I am not airing my dirty laundry in public to gain sympathy - I do not want your pity. I don't need it and it serves no purpose but the truth is 1 in 3
1 in 3 of your friends, of your circle. 1 in 3 who will hide it just as well as I did and who die a little bit more every day inside, 1 in 3 who won't talk about it. 
So I will talk about it.

My blog was only ever really for me, to indulge in my love of writing and to make sense of my thoughts and feelings and my world from the inside out.
Free therapy!!!
But if I can make you think for a moment - well that's good too if it has a positive impact. 
Is there someone you could reach out to?

Definition of Domestic Abuse.
Physical/ Sexual/ Emotional/ financial/ psychological

Control : To make a person subordinate and dependent by isolating them from sources of support, depriving them of independence and regulating their every day behaviour.

Coercive Behaviour : To control by threats, assault, humiliation, intimidation or any abuse used to punish or frighten their victim. 

Reasons people stay : Fear, financial reliance, children, guilt, shame.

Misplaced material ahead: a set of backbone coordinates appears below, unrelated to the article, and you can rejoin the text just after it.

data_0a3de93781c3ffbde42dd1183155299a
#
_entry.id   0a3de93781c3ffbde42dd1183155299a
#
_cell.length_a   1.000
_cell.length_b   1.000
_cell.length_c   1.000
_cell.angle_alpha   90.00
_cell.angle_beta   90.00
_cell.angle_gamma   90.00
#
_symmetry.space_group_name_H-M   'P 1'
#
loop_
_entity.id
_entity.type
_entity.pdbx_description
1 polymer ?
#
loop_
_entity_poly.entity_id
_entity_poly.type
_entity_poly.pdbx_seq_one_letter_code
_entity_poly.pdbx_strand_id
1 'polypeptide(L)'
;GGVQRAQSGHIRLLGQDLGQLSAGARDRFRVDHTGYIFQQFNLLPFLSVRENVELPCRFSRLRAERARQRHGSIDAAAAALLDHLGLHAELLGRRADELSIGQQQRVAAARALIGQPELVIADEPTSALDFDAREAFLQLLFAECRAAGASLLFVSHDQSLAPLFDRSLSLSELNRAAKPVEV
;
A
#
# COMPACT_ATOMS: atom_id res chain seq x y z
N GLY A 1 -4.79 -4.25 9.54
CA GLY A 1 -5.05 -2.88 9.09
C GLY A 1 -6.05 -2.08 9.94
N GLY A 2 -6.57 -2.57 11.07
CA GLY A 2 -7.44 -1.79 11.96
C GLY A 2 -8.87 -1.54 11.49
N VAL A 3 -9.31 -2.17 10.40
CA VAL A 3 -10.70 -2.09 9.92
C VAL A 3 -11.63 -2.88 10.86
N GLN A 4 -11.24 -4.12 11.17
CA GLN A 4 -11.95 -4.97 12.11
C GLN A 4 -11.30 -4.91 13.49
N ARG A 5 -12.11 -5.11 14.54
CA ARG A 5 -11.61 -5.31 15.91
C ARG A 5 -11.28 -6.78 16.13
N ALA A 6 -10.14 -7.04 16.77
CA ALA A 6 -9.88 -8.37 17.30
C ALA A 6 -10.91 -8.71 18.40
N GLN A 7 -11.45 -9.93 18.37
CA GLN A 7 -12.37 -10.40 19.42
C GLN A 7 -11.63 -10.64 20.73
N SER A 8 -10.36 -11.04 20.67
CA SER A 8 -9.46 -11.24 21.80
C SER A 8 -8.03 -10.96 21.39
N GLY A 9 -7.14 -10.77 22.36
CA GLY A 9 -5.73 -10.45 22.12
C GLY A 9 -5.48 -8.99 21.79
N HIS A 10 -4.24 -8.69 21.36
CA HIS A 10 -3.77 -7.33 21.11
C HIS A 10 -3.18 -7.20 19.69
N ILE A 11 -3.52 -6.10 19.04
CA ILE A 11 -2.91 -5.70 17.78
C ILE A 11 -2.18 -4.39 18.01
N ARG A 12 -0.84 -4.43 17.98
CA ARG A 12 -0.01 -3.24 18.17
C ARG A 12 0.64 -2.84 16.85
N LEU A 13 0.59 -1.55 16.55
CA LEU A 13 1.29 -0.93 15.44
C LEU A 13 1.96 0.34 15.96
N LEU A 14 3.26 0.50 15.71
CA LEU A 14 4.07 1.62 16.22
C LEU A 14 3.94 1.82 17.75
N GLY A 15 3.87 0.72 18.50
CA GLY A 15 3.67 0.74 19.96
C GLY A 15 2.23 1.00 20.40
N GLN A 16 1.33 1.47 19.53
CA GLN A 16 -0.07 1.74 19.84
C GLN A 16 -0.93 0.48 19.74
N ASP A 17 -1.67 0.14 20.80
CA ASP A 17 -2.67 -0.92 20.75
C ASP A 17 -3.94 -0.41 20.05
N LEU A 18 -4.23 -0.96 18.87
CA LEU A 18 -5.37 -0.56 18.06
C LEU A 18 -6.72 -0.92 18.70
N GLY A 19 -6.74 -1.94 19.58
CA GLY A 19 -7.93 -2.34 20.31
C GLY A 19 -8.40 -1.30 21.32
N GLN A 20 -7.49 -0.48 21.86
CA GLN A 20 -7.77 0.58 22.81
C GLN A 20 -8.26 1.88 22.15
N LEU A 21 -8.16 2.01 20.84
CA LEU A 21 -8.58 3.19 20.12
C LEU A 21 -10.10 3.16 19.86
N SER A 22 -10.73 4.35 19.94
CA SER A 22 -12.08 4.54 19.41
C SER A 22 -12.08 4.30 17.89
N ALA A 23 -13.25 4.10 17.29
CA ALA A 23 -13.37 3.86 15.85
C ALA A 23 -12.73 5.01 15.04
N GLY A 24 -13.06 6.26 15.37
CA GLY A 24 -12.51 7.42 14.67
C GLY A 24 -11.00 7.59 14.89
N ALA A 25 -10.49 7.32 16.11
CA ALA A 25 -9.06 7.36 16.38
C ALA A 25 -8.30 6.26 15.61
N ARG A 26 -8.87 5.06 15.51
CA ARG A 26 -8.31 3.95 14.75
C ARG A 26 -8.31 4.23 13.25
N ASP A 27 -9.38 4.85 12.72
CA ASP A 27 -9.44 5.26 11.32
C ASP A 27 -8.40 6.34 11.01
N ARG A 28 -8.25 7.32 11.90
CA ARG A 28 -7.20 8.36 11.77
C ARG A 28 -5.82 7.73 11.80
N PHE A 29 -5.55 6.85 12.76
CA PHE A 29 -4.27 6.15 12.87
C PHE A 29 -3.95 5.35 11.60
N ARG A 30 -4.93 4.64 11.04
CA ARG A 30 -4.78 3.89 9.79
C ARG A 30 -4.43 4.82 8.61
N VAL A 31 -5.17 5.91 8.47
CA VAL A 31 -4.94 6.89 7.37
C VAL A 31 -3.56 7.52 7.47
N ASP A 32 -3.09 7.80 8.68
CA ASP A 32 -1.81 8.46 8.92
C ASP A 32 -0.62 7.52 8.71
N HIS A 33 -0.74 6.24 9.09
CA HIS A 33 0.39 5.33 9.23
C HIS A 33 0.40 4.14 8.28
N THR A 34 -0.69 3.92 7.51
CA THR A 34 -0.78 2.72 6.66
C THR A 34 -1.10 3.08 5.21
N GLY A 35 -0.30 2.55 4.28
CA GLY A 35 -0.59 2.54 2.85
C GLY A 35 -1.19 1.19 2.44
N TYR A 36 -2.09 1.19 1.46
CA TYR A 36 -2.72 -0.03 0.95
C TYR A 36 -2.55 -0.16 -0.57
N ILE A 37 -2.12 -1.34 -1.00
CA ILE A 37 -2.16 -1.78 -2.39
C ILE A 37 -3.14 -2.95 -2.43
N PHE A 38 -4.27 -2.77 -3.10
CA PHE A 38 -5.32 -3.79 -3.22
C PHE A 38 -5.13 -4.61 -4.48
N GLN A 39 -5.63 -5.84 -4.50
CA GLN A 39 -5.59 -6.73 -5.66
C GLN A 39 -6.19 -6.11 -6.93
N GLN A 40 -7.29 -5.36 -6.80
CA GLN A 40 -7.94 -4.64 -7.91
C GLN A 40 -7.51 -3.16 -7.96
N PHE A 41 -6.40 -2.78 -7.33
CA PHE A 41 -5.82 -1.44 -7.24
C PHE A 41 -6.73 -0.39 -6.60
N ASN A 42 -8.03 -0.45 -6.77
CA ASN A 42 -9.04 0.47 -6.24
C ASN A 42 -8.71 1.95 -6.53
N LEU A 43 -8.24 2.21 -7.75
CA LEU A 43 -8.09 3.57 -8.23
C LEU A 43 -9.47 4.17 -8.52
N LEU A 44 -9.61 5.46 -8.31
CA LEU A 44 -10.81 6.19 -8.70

Mothering Sunday was originally observed by the Catholic and Protestant Christians in the 16th century and it falls on the 4th Sunday of Lent when people returned to their Mothering Church which was either the church they were baptised in or the local parish church or cathederal. Anyone who did this was said to have gone "a Mothering"
In later years it became a day when domestic staff were given the day off to visit their mother church usually with their own mothers and family. Children who were in service were also given the day off  and would pick wild flowers along the way to present at the church or give to their mothers which in turn became the secular tradition of giving a gift to honour Mothers on Mother's Day.

I am a Mother, a daughter and a God Mother and honorary Auntie.
It's the best job and the toughest gig in the world rolled in to one.
My love for my children is un ending, irreversible and un conditional.
I don't always get it right, kids don't come with a rule book and I've pretty much winged it a lot of the time. There have been tears and tantrums (theirs and mine) but mostly lots of love and laughter. 
Everything I've done and do is from the heart and has been since their heartbeat was contained within my own body.
To carry a child within your womb is a magical thing but by no means the be all of Mothering.

I have friends who have adopted and fostered children and the love they share is no different. 
Being a Mother is about care and love and nurture. It's not about being your child's friend ( although if you get it right it can happen) it's about showing up, making the tough decisions, putting them foremost at all times. It's about guiding this precious little bundle so full of promise to achieve their full potential and releasing them into the world to repeat the pattern.